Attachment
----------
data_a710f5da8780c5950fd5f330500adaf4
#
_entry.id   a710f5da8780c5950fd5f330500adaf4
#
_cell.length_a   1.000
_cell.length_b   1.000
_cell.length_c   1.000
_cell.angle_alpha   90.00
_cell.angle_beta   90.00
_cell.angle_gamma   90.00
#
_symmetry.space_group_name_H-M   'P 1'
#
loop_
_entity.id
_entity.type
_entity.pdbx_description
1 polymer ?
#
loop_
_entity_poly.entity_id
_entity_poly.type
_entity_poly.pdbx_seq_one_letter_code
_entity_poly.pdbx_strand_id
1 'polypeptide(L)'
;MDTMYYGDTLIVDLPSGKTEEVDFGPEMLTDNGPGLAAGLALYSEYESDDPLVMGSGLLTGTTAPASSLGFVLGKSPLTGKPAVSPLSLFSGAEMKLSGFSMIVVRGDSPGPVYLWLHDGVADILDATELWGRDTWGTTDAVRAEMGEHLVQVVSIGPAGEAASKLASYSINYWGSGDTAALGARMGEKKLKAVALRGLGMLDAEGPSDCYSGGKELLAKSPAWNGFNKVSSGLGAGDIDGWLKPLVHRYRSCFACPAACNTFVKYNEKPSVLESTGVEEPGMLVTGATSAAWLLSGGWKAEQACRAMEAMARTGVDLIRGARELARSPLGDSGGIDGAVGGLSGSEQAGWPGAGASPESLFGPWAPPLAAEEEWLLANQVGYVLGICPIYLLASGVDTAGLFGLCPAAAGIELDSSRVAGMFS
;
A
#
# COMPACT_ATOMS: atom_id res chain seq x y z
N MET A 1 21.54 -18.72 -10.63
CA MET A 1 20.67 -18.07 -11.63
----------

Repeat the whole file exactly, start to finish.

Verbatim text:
data_a710f5da8780c5950fd5f330500adaf4
#
_entry.id   a710f5da8780c5950fd5f330500adaf4
#
_cell.length_a   1.000
_cell.length_b   1.000
_cell.length_c   1.000
_cell.angle_alpha   90.00
_cell.angle_beta   90.00
_cell.angle_gamma   90.00
#
_symmetry.space_group_name_H-M   'P 1'
#
loop_
_entity.id
_entity.type
_entity.pdbx_description
1 polymer ?
#
loop_
_entity_poly.entity_id
_entity_poly.type
_entity_poly.pdbx_seq_one_letter_code
_entity_poly.pdbx_strand_id
1 'polypeptide(L)'
;MDTMYYGDTLIVDLPSGKTEEVDFGPEMLTDNGPGLAAGLALYSEYESDDPLVMGSGLLTGTTAPASSLGFVLGKSPLTGKPAVSPLSLFSGAEMKLSGFSMIVVRGDSPGPVYLWLHDGVADILDATELWGRDTWGTTDAVRAEMGEHLVQVVSIGPAGEAASKLASYSINYWGSGDTAALGARMGEKKLKAVALRGLGMLDAEGPSDCYSGGKELLAKSPAWNGFNKVSSGLGAGDIDGWLKPLVHRYRSCFACPAACNTFVKYNEKPSVLESTGVEEPGMLVTGATSAAWLLSGGWKAEQACRAMEAMARTGVDLIRGARELARSPLGDSGGIDGAVGGLSGSEQAGWPGAGASPESLFGPWAPPLAAEEEWLLANQVGYVLGICPIYLLASGVDTAGLFGLCPAAAGIELDSSRVAGMFS
;
A
#
# COMPACT_ATOMS: atom_id res chain seq x y z
N MET A 1 21.54 -18.72 -10.63
CA MET A 1 20.67 -18.07 -11.63